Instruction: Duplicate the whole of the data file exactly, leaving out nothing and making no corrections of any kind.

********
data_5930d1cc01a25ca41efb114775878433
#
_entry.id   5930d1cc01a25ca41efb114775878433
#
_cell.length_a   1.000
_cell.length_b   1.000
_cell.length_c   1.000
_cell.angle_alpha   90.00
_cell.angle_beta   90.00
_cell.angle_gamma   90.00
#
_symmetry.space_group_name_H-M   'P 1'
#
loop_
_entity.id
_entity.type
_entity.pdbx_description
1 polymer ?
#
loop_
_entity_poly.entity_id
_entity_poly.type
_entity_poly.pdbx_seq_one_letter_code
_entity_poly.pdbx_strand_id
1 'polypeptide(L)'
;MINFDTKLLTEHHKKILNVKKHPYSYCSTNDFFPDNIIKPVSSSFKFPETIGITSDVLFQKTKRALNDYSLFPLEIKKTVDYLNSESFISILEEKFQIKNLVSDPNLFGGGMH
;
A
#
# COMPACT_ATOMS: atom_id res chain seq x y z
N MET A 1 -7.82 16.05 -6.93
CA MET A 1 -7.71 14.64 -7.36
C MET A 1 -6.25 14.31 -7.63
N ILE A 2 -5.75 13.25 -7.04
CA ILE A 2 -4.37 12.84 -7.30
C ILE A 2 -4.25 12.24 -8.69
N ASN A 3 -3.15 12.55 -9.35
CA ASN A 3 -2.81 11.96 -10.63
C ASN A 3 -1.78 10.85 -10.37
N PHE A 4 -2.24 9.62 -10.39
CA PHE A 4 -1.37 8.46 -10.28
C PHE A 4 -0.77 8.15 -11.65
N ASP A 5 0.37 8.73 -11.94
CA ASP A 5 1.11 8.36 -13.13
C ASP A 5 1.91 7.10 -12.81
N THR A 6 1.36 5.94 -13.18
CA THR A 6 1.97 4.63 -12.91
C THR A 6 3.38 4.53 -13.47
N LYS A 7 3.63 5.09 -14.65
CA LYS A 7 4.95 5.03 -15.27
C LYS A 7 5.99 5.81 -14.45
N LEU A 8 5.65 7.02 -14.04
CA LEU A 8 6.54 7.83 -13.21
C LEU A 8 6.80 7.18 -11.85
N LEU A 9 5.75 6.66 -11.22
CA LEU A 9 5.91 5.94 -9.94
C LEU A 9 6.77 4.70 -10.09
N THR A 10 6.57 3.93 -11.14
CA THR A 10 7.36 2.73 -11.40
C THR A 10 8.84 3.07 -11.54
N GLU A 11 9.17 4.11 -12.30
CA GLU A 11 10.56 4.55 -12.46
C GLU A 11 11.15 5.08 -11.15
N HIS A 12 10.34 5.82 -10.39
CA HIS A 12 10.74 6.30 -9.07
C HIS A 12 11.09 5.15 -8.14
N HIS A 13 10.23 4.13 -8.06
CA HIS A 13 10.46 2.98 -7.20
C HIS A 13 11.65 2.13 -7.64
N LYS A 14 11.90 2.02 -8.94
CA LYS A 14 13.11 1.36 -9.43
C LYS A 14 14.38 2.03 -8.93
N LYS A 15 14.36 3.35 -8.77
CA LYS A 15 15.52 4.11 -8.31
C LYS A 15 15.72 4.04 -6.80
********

data_5930d1cc01a25ca41efb114775878433
#
_entry.id   5930d1cc01a25ca41efb114775878433
#
_cell.length_a   1.000
_cell.length_b   1.000
_cell.length_c   1.000
_cell.angle_alpha   90.00
_cell.angle_beta   90.00
_cell.angle_gamma   90.00
#
_symmetry.space_group_name_H-M   'P 1'
#
loop_
_entity.id
_entity.type
_entity.pdbx_description
1 polymer ?
#
loop_
_entity_poly.entity_id
_entity_poly.type
_entity_poly.pdbx_seq_one_letter_code
_entity_poly.pdbx_strand_id
1 'polypeptide(L)'
;MINFDTKLLTEHHKKILNVKKHPYSYCSTNDFFPDNIIKPVSSSFKFPETIGITSDVLFQKTKRALNDYSLFPLEIKKTVDYLNSESFISILEEKFQIKNLVSDPNLFGGGMH
;
A
#
# COMPACT_ATOMS: atom_id res chain seq x y z
N MET A 1 -7.82 16.05 -6.93
CA MET A 1 -7.71 14.64 -7.36
C MET A 1 -6.25 14.31 -7.63
N ILE A 2 -5.75 13.25 -7.04
CA ILE A 2 -4.37 12.84 -7.30
C ILE A 2 -4.25 12.24 -8.69
N ASN A 3 -3.15 12.55 -9.35
CA ASN A 3 -2.81 11.96 -10.63
C ASN A 3 -1.78 10.85 -10.37
N PHE A 4 -2.24 9.62 -10.39
CA PHE A 4 -1.37 8.46 -10.28
C PHE A 4 -0.77 8.15 -11.65
N ASP A 5 0.37 8.73 -11.94
CA ASP A 5 1.11 8.36 -13.13
C ASP A 5 1.91 7.10 -12.81
N THR A 6 1.36 5.94 -13.18
CA THR A 6 1.97 4.63 -12.91
C THR A 6 3.38 4.53 -13.47
N LYS A 7 3.63 5.09 -14.65
CA LYS A 7 4.95 5.03 -15.27
C LYS A 7 5.99 5.81 -14.45
N LEU A 8 5.65 7.02 -14.04
CA LEU A 8 6.54 7.83 -13.21
C LEU A 8 6.80 7.18 -11.85
N LEU A 9 5.75 6.66 -11.22
CA LEU A 9 5.91 5.94 -9.94
C LEU A 9 6.77 4.70 -10.09
N THR A 10 6.57 3.93 -11.14
CA THR A 10 7.36 2.73 -11.40
C THR A 10 8.84 3.07 -11.54
N GLU A 11 9.17 4.11 -12.30
CA GLU A 11 10.56 4.55 -12.46
C GLU A 11 11.15 5.08 -11.15
N HIS A 12 10.34 5.82 -10.39
CA HIS A 12 10.74 6.30 -9.07
C HIS A 12 11.09 5.15 -8.14
N HIS A 13 10.23 4.13 -8.06
CA HIS A 13 10.46 2.98 -7.20
C HIS A 13 11.65 2.13 -7.64
N LYS A 14 11.90 2.02 -8.94
CA LYS A 14 13.11 1.36 -9.43
C LYS A 14 14.38 2.03 -8.93
N LYS A 15 14.36 3.35 -8.77
CA LYS A 15 15.52 4.11 -8.31
C LYS A 15 15.72 4.04 -6.80